Kushner and other allies are working to carve out Trump’s legacy

IIn a crowded meeting room on the fourth floor of an office building on Pennsylvania Avenue, a few blocks from the White House, there was an alternative version of Washington on Monday, where Donald Trump’s legacy was uncomplicated by his storage of classified or classified documents . He refused to admit that he had lost the election and caused a violent blockade of the Congress.

Over lunch boxes and binders filled with policy documents, a group of the former president’s foreign policy advisers gathered to mark two years since the launch of the Abraham Accords, an initiative to normalize economic and diplomatic relations between Israel and a handful of Arab states and easing decades of animosity over Israel’s treatment of Palestinians.

Jared Kushner, Trump’s son-in-law and close adviser during the Trump administration, spoke on stage about how he would support efforts to persuade countries such as the United Arab Emirates, Bahrain and Morocco to formalize their diplomatic relations and trade with Israel facilitated. obstacles. Dozens of copies break history, Kushner’s recently published book about his time in the Trump White House was displayed on a table outside the room.

The event was hosted by the America First Policy Institute (AFPI), a think tank founded by former Trump administration officials to promote domestic and foreign policy ideas of the Trump administration so that they could be advanced by a Trump-aligned Congress or the future. Administration.

While Kushner praised the Trump administration’s work in the Middle East, he did not address the multiple investigations into the former president, including the probe into Trump’s transfer of thousands of pages of sensitive government documents with him to Florida when he left the left the White House; or the investigation he continues to face over the efforts of his allies to create groups of fraudulent voters to nullify legitimate election results; Or the continuing work of the Jan. 6 commission, which is investigating Trump’s role in efforts to stop violent college electoral vote counting so Trump can stay in power. Late Monday, New York times It reported that the Justice Department issued about 40 subpoenas in the past week for information about the actions of Trump and his associates in connection with the 2020 election and the Capitol attack.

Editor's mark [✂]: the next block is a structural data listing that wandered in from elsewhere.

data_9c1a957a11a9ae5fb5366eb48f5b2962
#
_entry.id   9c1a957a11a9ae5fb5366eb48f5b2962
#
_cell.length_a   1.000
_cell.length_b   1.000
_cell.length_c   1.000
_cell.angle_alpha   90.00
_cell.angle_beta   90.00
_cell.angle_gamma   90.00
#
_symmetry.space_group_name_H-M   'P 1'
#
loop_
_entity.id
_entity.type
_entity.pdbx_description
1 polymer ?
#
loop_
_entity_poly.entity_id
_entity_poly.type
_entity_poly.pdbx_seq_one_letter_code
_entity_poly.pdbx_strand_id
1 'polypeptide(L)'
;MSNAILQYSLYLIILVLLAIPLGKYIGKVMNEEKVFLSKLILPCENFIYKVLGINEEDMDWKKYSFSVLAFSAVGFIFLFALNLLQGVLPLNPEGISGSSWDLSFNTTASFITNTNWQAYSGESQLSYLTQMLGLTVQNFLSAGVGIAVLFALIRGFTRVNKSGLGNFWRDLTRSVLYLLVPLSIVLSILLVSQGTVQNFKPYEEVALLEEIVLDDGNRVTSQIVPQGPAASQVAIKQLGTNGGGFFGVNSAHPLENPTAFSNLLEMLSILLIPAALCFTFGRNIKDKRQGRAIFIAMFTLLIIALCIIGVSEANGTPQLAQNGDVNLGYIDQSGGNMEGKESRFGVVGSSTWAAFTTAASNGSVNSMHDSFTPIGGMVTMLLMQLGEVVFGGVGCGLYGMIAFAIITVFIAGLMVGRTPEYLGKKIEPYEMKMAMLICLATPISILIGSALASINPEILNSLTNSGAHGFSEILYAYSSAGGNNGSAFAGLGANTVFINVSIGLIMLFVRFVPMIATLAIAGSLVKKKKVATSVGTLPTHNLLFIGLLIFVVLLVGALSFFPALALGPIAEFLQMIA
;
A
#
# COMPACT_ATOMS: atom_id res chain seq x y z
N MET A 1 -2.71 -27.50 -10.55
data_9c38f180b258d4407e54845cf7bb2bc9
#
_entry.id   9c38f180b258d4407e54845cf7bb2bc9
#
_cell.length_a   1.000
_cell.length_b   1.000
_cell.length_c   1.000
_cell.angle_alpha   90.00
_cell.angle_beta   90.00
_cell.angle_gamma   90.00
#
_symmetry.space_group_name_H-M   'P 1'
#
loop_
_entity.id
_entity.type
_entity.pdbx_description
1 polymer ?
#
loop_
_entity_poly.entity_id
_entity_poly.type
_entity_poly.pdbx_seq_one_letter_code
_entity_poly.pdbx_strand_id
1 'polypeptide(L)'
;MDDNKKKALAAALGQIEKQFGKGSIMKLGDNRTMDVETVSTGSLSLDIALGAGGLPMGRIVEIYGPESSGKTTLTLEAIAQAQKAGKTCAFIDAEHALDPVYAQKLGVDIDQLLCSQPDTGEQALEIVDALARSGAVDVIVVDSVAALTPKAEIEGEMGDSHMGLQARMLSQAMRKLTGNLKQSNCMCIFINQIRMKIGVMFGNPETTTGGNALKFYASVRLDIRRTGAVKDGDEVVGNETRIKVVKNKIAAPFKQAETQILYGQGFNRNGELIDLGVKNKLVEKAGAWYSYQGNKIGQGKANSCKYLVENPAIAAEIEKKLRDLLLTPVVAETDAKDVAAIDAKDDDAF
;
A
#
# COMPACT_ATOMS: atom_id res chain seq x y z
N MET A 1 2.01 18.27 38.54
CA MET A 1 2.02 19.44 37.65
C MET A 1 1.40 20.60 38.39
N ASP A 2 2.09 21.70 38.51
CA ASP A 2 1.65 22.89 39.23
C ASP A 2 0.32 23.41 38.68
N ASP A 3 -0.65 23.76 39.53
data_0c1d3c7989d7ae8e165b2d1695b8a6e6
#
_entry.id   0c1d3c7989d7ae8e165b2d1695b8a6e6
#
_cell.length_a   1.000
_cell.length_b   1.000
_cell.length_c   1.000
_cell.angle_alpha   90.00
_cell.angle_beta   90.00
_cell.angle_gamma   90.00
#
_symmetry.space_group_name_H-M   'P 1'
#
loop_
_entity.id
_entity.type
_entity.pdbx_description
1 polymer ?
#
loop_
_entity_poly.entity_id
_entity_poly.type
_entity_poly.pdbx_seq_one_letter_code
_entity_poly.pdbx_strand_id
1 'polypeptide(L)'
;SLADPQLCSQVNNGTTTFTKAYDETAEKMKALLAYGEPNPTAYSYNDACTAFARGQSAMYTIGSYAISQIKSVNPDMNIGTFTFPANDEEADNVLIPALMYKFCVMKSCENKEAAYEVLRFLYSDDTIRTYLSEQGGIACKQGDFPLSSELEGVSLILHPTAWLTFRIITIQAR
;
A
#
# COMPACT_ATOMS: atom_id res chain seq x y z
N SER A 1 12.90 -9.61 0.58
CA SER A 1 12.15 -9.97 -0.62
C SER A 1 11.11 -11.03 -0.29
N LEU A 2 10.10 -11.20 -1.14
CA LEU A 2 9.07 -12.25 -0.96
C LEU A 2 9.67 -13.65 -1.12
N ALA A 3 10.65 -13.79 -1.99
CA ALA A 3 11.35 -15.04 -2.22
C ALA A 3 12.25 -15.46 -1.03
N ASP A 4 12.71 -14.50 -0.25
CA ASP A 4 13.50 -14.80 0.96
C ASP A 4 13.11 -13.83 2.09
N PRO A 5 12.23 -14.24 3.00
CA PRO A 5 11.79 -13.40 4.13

Read more: Trump’s legal responsibility becomes clearer with the latest court filing

Kushner’s appearance coincided with a flurry of speculation about why Trump arrived in the Washington, DC area unannounced on Sunday night, with some Trump critics speculating that the seemingly surprise visit was a sign of his mounting legal troubles. On Monday, Trump wrote on his Truth Social that he was in the area “working” at his golf club in Virginia. “Today I work in Trump Washington DC on the Potomac River. What an incredible place! Trump wrote.

Kushner described investigations into Russia’s election meddling and Trump’s efforts to pressure Ukraine to investigate Joe Biden as distracting from the work he was trying to do.

“I wrote a lot in the book about investigations and attacks and what it was like in that environment,” Kushner said. “In Washington, it’s kind of a time game, in the sense that you have to do everything you can while you have the opportunity and the other side does its best to either frustrate you, attack you or stop you. “

“You have to know how to look at the price and get there,” he added.

Kushner’s talk and subsequent discussion session were part of a broader effort to pursue the Trump administration’s policy goals, even if Trump himself does not regain the presidency, said Marc Lauter, an AFP spokesman and director of strategic communications for the Trump administration. Campaign 2020. The institute’s work is “designed to highlight the successes we’ve had, but also pave the way for the next America First administration and/or leadership, whether in Congress or hopefully in the White House is,” says Lothair. “We are preparing the groundwork for any candidate who wants to lift the mantle of America First.”

Kushner lamented that the Abraham Accords did not formally bring in more Muslim nations, although the Biden administration has largely embraced them, one of the few policy areas in which Biden has not worked in contrast to the achievements of the previous administration.

While Trump did not attend his son-in-law’s speech, the former president was still a topic of discussion. During a panel discussion after Kushner’s remarks, Robert O’Brien, Trump’s last national security adviser, recalled telling Trump that the work he had done in the Middle East and other regions made him a “peacemaker.” will remember O’Brien repeated this to Trump on Trump’s last day in office, weeks after Trump encouraged an armed mob to march on the Capitol. O’Brien said he was among the people who said goodbye to Trump when he left the White House on January 20, 2021. At that moment, O’Brien re-introduced his line about Trump being a “peacemaker.” “Remember when I said that? O’Brien remembers. “He said, ‘Well, you might be right.’

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